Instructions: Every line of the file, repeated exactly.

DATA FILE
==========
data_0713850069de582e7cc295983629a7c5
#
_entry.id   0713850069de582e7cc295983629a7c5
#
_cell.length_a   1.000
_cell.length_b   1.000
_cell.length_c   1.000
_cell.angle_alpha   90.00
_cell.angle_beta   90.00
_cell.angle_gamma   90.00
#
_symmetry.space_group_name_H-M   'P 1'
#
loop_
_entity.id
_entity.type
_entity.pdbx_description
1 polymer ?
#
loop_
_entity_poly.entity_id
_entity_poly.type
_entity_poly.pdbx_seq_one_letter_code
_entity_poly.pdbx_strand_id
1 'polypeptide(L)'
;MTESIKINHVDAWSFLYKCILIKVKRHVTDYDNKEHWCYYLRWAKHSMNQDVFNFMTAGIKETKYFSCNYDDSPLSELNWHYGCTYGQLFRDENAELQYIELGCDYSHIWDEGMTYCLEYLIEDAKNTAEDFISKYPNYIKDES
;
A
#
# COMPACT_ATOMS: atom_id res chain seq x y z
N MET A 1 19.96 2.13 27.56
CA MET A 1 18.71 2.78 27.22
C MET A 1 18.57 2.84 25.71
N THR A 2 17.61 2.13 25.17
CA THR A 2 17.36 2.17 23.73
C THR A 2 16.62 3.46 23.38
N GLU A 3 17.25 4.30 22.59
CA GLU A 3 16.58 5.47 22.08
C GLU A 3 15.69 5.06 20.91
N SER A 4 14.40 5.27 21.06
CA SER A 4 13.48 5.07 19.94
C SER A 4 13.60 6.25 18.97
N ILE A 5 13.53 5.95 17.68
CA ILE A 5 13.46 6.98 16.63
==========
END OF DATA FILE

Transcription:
data_0713850069de582e7cc295983629a7c5
#
_entry.id   0713850069de582e7cc295983629a7c5
#
_cell.length_a   1.000
_cell.length_b   1.000
_cell.length_c   1.000
_cell.angle_alpha   90.00
_cell.angle_beta   90.00
_cell.angle_gamma   90.00
#
_symmetry.space_group_name_H-M   'P 1'
#
loop_
_entity.id
_entity.type
_entity.pdbx_description
1 polymer ?
#
loop_
_entity_poly.entity_id
_entity_poly.type
_entity_poly.pdbx_seq_one_letter_code
_entity_poly.pdbx_strand_id
1 'polypeptide(L)'
;MTESIKINHVDAWSFLYKCILIKVKRHVTDYDNKEHWCYYLRWAKHSMNQDVFNFMTAGIKETKYFSCNYDDSPLSELNWHYGCTYGQLFRDENAELQYIELGCDYSHIWDEGMTYCLEYLIEDAKNTAEDFISKYPNYIKDES
;
A
#
# COMPACT_ATOMS: atom_id res chain seq x y z
N MET A 1 19.96 2.13 27.56
CA MET A 1 18.71 2.78 27.22
C MET A 1 18.57 2.84 25.71
N THR A 2 17.61 2.13 25.17
CA THR A 2 17.36 2.17 23.73
C THR A 2 16.62 3.46 23.38
N GLU A 3 17.25 4.30 22.59
CA GLU A 3 16.58 5.47 22.08
C GLU A 3 15.69 5.06 20.91
N SER A 4 14.40 5.27 21.06
CA SER A 4 13.48 5.07 19.94
C SER A 4 13.60 6.25 18.97
N ILE A 5 13.53 5.95 17.68
CA ILE A 5 13.46 6.98 16.63